Inherit the Earth

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This article is about the computer game. For the source of the phrase "the meek shall inherit the earth", see Matthew 5:5. For the 2002 film, see Inherit the Earth (film).
Inherit the Earth: Quest for the Orb
Inherit the Earth - Quest for the Orb Coverart.png
CD Cover art
Developer(s) The Dreamers Guild
Engine SAGA, ScummVM
Platform(s) Amiga, Mac OS, OS X, DOS, Linux, Windows, Pocket PC, ScummVM-platforms
Release date(s) 1994, 2004
Genre(s) Adventure
Mode(s) Single-player

Inherit the Earth: Quest for the Orb is a computer game developed by The Dreamers Guild and published by New World Computing.

The adventure featured a world full of talking, humanoid animals, amongst them a fox on his quest to find a stolen orb, a relic of the mythical humans.


The game was originally released for the DOS platform in 1994 and later ported to the Macintosh. The German version Erben der Erde: Die große Suche was first released as a port to the Amiga, followed by the DOS version. The former Dreamers Guild co-founder Joe Pearce started a new company Wyrmkeep Entertainment to re-release Inherit the Earth in 2000 for Linux, Mac OS X and Windows. He also provided the ScummVM developers with the source code of the SAGA engine, which made ports to additional platforms possible.

In March 2007, a Pocket PC edition was released. This was followed by a ports to the iPad in 2010.[1]

The game has also seen a digital release on and Steam.[2]

Lisa Jennings, one of the original artists and animators, revealed that the game was originally intended to be part of a trilogy, but due to conflicts with the developer and publisher, this never happened. This is why the game ends on a "To be continued" like note.


In a far future, mankind is extinct and Earth is populated by several tribes of anthropomorphic animals – collectively referred to as the Morph – who have achieved a level of technology and societal sophistication roughly equivalent to European civilization in the High Middle Ages. The humans are enshrined in legends as having been the ones who gave the Morph prehensile hands, mouths capable of speech, and the ability to think and feel, but the Morph have very little understanding of their long-lost forebears, who exist now only in stories, ruins and a few technological relics.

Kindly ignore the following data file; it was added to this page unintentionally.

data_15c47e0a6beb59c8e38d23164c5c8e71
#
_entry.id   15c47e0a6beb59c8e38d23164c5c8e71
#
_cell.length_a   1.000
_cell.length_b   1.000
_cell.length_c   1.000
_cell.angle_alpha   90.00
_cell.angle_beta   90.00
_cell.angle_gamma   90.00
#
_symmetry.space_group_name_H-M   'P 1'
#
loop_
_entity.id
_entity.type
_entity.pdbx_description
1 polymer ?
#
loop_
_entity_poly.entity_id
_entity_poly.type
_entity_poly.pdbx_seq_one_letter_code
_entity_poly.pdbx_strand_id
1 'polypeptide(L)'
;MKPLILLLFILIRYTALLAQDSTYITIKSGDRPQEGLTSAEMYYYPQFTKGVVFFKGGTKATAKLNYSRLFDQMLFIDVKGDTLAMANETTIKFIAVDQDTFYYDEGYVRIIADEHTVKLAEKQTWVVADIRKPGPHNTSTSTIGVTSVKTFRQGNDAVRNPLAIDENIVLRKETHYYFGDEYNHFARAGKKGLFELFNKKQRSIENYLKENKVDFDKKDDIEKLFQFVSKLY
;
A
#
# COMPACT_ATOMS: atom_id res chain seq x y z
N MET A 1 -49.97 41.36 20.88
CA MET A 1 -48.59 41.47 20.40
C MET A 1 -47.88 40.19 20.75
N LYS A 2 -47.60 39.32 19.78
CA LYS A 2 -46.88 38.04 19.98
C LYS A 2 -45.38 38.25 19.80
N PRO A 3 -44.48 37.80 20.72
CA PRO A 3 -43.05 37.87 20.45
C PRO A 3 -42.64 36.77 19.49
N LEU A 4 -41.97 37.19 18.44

The game begins with the protagonist, Rif of the Fox Tribe, being falsely accused of having stolen the Orb of Storms (a technological relic of humankind which is able to predict the weather), primarily based on the fact that he was one of only two foxes in the area at the time of the theft. Rif volunteers to look for the Orb himself, and is given aid (and guards) in the form of Eeah of the Elk Guard and Okk of the Boar Tribe. As added insurance, the Boar King takes Rif's girlfriend Rhene hostage.

The trio circulate throughout the Known Lands over the course of their investigation; along the way, they discover the idiosyncrasies and strengths of the various Tribes under the protection of the Forest King (the Elk Tribe ruler who exerts hegemonic control over the whole region), some of which have other Orbs containing other knowledge left behind by the humans. With the assistance of Sist, the leader of the Rats, they eventually discover that the Orb of Storms was stolen by a Racoon, an animal rarely, if ever, seen in the Known Lands. More worryingly, Sist reveals that the Boar King has formed an alliance with the Wolves who live far to the north; the two incidents are probably related.

Riff, Okk, and Eeah attempt to pass into the Wild Lands, the untamed regions to the north, but are apprehended by Prince, the selfish, spoiled ruler of the castle that the Dogs have sequestered themselves in. Rif manages to escape, and eventually enlists the aid of Alama, a Cat hermit, and a whole tribe of wildcats in freeing his friends.

The trio then secure passage further north, to the isolated island the Wolves have claimed for themselves. Once there, they learn that the Racoon, Chota, has manipulated the Wolves' politics and stolen the Orb to take over the Known Lands, as the Orb of Storms is apparently the key to some sort of system left behind by the humans to control the weather. Deep inside Chota's fortress, a human hydroelectric dam, Rif, Okk and Eeah are able to outwit their enemies, and Chota and the Orb are presumed lost. The trio return to the Known Lands, where Rif makes an impassioned plea for the Tribes to work together, and that by combining their strengths, they won't need the Orbs to make their lives better. The Forest King take his advice, promotes Okk and Eeah, and release Rhene.